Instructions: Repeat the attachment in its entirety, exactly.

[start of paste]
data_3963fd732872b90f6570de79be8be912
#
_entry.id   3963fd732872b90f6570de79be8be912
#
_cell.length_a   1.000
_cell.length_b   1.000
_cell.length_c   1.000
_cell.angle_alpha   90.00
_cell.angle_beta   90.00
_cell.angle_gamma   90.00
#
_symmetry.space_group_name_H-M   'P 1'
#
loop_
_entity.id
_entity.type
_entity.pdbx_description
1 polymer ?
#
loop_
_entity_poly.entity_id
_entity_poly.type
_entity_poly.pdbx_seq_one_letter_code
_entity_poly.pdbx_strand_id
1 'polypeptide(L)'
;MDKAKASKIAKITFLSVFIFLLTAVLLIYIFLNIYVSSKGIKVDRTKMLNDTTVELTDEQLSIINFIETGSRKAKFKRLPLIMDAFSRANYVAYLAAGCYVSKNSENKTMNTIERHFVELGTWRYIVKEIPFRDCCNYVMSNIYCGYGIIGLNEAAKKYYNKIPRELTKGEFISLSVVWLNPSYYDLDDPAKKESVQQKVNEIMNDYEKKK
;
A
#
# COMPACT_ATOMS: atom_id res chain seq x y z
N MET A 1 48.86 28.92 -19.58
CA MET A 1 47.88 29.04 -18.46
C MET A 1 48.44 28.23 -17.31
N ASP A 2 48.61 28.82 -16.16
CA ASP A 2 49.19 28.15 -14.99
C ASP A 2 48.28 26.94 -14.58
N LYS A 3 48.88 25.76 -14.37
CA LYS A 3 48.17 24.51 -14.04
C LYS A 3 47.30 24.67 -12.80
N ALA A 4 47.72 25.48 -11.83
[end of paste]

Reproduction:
data_3963fd732872b90f6570de79be8be912
#
_entry.id   3963fd732872b90f6570de79be8be912
#
_cell.length_a   1.000
_cell.length_b   1.000
_cell.length_c   1.000
_cell.angle_alpha   90.00
_cell.angle_beta   90.00
_cell.angle_gamma   90.00
#
_symmetry.space_group_name_H-M   'P 1'
#
loop_
_entity.id
_entity.type
_entity.pdbx_description
1 polymer ?
#
loop_
_entity_poly.entity_id
_entity_poly.type
_entity_poly.pdbx_seq_one_letter_code
_entity_poly.pdbx_strand_id
1 'polypeptide(L)'
;MDKAKASKIAKITFLSVFIFLLTAVLLIYIFLNIYVSSKGIKVDRTKMLNDTTVELTDEQLSIINFIETGSRKAKFKRLPLIMDAFSRANYVAYLAAGCYVSKNSENKTMNTIERHFVELGTWRYIVKEIPFRDCCNYVMSNIYCGYGIIGLNEAAKKYYNKIPRELTKGEFISLSVVWLNPSYYDLDDPAKKESVQQKVNEIMNDYEKKK
;
A
#
# COMPACT_ATOMS: atom_id res chain seq x y z
N MET A 1 48.86 28.92 -19.58
CA MET A 1 47.88 29.04 -18.46
C MET A 1 48.44 28.23 -17.31
N ASP A 2 48.61 28.82 -16.16
CA ASP A 2 49.19 28.15 -14.99
C ASP A 2 48.28 26.94 -14.58
N LYS A 3 48.88 25.76 -14.37
CA LYS A 3 48.17 24.51 -14.04
C LYS A 3 47.30 24.67 -12.80
N ALA A 4 47.72 25.48 -11.83